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Every 20 Minutes: Costing Money and Lives

By Alissa Manzoeillo
. 1 Comment(s)

Susan Davis from Wellington, FL: My husband is a prostate cancer survivor. Buying private healthcare insurance... if we can get it, will bankrupt us in a jiffy. The insurance costs us the same amount as ALL of our monthly expenses combined...pretty terrible.

Linda Davis from Olympia, WA: I'm 63 and uninsured since I could no longer afford my increased health insurance premiums in addition to buying the insulin I need as a diabetic. Having this "pre-existing condition" causes my insurance carrier to hike my rates, and my husband and I would now be paying more for health insurance coverage than it costs to put a roof over our heads. Truly.

Wayne Dinck from Baltimore, MD: My 12 month old granddaughter cannot get health insurance (affordable) because my daughter was laid off from her job in California and my granddaughter had an intestinal problem requiring a stay in the hospital for a day. The insurance company wants $1500.00 a month to insure her because of this pre-existing condition.

Cristina Albright from Miami, FL: I have chronic health issues and need a system that delivers into the future.  I am still many years from Medicare, I’m not employed but am buying private insurance through my husband’s insurance and my prior employer.  How long can we afford it at the horrible and constant exponential increase in costs?*

Americans are paying more and more for health insurance, but are getting fewer and fewer services. With one uninsured American dying prematurely every 20 minutes, this trend has to come to a stop so we can all access the high-quality, affordable health care we deserve. The Affordable Care Act has begun to address this trend and whittle down one of our biggest obstacles: cost.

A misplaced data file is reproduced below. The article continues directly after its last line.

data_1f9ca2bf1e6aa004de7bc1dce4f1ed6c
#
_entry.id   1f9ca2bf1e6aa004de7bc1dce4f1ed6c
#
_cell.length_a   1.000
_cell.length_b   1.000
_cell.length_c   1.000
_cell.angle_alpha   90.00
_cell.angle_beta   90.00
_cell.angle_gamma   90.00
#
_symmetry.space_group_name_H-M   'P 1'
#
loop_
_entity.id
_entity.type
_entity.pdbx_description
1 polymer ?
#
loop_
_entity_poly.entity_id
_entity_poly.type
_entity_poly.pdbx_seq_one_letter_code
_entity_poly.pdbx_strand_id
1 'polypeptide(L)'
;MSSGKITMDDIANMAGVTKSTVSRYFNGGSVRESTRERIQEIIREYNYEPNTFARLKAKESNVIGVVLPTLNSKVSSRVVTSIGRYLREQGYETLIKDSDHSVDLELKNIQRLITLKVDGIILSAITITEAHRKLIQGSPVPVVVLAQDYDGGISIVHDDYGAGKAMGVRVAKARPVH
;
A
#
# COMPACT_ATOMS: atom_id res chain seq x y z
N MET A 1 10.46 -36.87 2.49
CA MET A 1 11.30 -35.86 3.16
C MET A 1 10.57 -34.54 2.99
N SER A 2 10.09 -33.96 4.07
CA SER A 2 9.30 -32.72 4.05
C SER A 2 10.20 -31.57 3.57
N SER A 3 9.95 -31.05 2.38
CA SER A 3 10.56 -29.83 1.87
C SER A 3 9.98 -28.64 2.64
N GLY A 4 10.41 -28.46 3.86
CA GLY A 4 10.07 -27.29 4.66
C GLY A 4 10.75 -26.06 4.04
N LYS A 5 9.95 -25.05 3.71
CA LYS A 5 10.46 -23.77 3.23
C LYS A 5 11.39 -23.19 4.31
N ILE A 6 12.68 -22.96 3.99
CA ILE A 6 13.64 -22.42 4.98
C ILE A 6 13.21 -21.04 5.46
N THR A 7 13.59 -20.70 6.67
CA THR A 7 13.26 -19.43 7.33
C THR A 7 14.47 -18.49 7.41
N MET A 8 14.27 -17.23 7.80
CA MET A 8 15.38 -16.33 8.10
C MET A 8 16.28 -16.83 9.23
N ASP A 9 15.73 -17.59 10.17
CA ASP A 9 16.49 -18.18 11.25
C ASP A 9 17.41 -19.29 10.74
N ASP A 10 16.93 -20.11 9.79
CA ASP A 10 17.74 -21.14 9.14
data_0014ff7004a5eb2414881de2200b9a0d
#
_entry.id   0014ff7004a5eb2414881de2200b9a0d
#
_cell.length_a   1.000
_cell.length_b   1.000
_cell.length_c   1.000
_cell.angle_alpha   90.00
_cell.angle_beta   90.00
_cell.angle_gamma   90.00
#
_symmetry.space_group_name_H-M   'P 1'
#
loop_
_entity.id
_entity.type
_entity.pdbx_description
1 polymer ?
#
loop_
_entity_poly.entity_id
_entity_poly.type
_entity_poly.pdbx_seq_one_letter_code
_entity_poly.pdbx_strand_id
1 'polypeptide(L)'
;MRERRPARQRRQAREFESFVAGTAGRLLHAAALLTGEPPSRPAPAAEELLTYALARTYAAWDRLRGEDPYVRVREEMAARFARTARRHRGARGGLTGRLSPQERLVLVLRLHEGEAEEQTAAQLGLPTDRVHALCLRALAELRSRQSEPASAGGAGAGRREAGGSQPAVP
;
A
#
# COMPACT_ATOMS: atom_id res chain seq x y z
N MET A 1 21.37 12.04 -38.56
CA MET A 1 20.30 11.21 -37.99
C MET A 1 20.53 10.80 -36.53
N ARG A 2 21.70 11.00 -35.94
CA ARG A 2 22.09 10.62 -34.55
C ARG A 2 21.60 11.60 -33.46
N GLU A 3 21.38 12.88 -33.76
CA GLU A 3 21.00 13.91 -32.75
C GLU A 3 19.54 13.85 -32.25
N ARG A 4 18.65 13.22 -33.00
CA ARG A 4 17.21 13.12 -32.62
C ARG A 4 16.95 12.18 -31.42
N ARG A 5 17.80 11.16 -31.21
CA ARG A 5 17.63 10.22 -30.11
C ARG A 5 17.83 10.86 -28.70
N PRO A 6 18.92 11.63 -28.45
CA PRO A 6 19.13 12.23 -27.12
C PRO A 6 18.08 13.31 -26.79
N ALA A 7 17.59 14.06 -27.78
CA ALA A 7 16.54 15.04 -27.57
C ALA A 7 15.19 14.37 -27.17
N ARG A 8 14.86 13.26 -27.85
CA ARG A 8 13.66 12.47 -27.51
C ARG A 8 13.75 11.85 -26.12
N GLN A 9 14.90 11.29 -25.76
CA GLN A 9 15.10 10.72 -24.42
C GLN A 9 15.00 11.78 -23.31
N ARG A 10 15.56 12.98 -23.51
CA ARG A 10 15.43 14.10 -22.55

We can list statistics about how expensive health insurance is, but it’s something we all see when we pay our bills, get our paycheck stubs, or try to purchase insurance. So, instead, let’s focus on the solutions provided in the Affordable Care Act:

  • Rate hike reviews: Any rate hike at a State-specific threshold (set by each state) must be listed publically and reviewed/approved by either State or Federal experts. They will then determine whether or not that hike is reasonable. The rate-hike reviews have already saved Americans almost $1 billion in premiums. 
  • Rebates: Let’s say a rate-hike gets by, how do we hold insurance companies accountable? By requiring them to spend at least 80-85% of the premiums they receive on actual health care services. That means they can’t spend more than 20% of policy holders’ money on advertising, CEO salaries, and other non-medical care costs. If they do, policy holders get a nice rebate in the mail. 13 million Americans have already received $1.1 billion in rebates.
  •  Subsidies: Sometimes, even with the rate-hike reviews and rebates, health insurance can still be too expensive, but that’s where the subsidies come in. Starting in 2014, Americans can qualify for a tax subsidy to help purchase health insurance through their state-run health exchanges (these are basically marketplaces where consumers can compare and shop for private health insurance plans). You can see how subsidies might work for you here.
  •  Exemptions: If, even with the rate-hike reviews, rebates, all the small business benefits, and the subsidies, you still can’t afford health insurance (which means the cheapest plan through your state exchange would be more than 8% of your income), you’re exempt from the mandate. You will not be penalized for not having health insurance. If you have Medicare, Medicaid, insurance from your employer, or Veterans Affairs, you’re good to go as well.

Health insurance can be expensive, but the Affordable Care Act is taking the first steps towards limiting the out-of-control inflated premiums while providing Americans assistance in purchasing life-saving health insurance.

So please sign our Declaration of Support demanding politicians put patients over politics.

Because patients are more than just a piggy bank.



*These and all the stories we share are stories collected by doctors and medical students from people in their communities over the past year during their efforts to educate people about the Affordable Care Act.


Find out more:

Every 20 Minutes.

Every 20 Minutes: Self-Employed and Uninsured

Every 20 Minutes: Uninsured Small Businesses

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  1. elizbathmartin

    Thanks for sharing this useful information with us i found it so much helpful and interesting

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